Article suggests one approach to evaluating the adequacy of documentation relative to the system that it purportedly describes.

Article asks 2 questions: What constitutes "adequate" documentation?How does one "measure" the adequacy documentation?

Investigations of these questions leads to 2 key findings:
  • The formulation of a general theory of documentation analysis based on the Document Quality Indicator @QI) concept, 
  • The development of an Evaluation Taxonomy that relates document Qualities to Factors and document Factors to Quantifiers. 
A preliminary investigation and extensive literature review [ARMY84, AFOT87, COLJ86, HORE86a, HORE86b, MURG86, SNEH851 reveals that the main, high-level Qualities of good documentation can be identified as: Accuracy,Completeness, Usability and Expandability.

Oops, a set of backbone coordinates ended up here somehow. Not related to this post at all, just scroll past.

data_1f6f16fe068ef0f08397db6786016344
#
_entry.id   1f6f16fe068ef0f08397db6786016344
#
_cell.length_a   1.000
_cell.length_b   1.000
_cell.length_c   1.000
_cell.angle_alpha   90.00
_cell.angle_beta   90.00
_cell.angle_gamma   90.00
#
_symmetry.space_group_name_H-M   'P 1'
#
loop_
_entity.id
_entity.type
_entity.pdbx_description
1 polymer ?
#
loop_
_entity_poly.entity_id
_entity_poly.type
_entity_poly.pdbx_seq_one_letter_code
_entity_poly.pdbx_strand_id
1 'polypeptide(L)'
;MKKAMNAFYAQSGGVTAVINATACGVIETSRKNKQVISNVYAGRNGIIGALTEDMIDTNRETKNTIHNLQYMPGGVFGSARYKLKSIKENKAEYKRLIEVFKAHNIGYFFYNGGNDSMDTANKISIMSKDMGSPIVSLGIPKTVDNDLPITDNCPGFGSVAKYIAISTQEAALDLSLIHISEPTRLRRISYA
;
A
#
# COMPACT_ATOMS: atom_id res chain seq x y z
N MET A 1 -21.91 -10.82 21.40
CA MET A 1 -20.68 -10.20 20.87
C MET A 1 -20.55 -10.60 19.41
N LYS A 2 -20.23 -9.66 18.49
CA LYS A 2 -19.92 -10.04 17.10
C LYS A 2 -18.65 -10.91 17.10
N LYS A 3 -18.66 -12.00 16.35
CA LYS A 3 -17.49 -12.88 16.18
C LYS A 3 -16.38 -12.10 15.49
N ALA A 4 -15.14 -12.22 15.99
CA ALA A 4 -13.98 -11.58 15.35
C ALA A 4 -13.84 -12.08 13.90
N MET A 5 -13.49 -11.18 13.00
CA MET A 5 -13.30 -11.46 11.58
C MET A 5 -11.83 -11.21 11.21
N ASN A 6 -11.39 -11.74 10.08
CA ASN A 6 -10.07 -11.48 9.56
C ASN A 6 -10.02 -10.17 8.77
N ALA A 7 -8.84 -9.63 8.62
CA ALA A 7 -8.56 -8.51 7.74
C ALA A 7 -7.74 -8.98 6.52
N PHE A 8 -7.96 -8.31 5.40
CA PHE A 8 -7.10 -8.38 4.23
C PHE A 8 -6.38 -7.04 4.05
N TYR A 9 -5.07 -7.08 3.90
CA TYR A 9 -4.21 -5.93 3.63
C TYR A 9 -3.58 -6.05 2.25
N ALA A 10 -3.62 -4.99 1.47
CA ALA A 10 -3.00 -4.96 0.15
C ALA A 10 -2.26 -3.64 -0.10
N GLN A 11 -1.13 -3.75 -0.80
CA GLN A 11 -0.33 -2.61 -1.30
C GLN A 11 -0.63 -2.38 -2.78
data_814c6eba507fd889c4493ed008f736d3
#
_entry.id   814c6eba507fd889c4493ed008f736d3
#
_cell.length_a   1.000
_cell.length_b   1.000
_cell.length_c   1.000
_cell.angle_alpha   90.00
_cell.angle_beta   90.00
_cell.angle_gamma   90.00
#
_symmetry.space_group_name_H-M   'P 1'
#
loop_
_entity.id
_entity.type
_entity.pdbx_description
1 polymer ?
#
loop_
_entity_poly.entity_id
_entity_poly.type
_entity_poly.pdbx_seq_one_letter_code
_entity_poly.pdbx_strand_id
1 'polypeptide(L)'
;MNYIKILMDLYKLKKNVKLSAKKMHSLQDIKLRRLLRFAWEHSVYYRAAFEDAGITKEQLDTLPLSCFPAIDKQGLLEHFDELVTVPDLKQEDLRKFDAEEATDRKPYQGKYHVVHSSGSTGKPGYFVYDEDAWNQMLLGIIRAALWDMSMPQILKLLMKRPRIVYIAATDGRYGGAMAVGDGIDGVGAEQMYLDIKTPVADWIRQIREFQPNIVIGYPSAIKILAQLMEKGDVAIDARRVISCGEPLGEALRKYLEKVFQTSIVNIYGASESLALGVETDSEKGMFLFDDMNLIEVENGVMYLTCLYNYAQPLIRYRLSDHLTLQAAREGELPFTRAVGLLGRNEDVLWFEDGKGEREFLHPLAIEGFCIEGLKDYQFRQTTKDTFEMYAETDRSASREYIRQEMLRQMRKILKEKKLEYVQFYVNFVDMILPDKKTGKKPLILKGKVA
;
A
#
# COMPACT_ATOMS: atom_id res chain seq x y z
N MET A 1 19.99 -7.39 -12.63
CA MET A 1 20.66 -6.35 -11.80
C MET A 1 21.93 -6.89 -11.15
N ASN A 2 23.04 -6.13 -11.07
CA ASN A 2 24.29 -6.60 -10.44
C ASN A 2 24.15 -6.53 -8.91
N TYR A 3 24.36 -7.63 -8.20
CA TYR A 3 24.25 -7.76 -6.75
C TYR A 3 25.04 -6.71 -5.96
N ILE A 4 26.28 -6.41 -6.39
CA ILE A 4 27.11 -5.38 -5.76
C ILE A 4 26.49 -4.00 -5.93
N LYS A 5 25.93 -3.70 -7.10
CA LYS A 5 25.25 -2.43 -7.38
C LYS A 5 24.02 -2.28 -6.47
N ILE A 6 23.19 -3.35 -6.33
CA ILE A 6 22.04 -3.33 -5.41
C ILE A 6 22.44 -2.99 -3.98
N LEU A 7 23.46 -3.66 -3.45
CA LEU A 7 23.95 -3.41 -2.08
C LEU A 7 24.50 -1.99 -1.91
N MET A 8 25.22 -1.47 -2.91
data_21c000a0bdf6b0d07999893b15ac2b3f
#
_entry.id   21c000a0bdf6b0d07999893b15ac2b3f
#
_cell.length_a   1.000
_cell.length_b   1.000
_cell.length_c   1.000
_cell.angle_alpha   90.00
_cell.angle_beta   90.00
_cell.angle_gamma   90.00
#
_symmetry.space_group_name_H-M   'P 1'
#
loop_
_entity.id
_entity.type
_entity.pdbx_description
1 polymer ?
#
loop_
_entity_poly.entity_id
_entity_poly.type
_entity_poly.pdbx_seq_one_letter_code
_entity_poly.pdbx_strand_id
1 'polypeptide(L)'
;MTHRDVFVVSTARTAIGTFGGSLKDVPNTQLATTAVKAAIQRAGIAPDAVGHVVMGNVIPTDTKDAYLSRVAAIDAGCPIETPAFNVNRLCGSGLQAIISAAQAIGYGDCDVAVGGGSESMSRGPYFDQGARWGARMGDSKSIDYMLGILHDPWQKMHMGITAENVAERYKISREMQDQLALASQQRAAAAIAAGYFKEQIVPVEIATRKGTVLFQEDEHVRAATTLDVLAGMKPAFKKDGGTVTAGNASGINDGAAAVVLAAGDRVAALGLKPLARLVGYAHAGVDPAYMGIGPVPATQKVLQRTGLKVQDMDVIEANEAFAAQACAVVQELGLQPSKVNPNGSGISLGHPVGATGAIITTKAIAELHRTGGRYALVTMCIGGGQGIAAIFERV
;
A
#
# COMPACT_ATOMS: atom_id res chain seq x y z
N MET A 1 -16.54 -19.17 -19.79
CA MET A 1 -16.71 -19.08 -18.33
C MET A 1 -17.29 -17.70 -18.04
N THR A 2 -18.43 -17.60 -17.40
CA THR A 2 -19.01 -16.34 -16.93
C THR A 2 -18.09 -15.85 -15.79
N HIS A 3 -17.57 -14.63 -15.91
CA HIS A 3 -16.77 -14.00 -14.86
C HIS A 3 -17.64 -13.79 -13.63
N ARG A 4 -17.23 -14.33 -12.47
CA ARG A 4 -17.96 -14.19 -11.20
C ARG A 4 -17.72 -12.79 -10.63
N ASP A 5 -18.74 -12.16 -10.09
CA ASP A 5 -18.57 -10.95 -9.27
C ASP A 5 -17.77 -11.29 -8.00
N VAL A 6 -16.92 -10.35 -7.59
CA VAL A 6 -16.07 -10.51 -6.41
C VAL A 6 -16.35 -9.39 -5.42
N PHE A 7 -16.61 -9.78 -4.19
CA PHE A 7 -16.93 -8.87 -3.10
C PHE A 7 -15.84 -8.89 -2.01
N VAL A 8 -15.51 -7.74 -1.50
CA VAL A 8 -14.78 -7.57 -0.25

Qualities are the very abstract characteristics of Adequate Documentation, defined as the essential components of adequate documentation

Relative to documentation quality, Accuracy can be defined as: the consistency among the code and all documentation of the code, for all requirements.

For the purposes of computer documentation, a set of documentation is complete if all of the required information is present. Hence, incorporating standards into the description, a more precise definition for Completeness in the context of document quality is: the existence of all documents required by a set of standards.

Relative to assessing documentation quality, Usability is more appropriately defined as the suitability of the documentation relative to the ease with which one can extract needed information.